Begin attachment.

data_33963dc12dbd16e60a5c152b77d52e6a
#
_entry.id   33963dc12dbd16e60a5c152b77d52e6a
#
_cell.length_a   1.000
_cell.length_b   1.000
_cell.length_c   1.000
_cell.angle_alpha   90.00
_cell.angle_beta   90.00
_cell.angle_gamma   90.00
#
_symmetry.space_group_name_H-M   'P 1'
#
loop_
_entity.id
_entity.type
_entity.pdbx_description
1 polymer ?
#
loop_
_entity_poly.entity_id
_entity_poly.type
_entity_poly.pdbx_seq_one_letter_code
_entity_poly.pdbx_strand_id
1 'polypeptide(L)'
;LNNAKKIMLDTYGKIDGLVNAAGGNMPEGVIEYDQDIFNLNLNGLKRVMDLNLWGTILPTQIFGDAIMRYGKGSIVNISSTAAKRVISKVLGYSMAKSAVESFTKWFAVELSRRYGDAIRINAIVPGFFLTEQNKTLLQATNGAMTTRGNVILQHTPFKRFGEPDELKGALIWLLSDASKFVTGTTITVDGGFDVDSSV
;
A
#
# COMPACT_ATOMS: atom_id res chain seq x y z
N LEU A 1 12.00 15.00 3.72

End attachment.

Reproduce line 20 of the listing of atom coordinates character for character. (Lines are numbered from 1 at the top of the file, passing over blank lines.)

loop_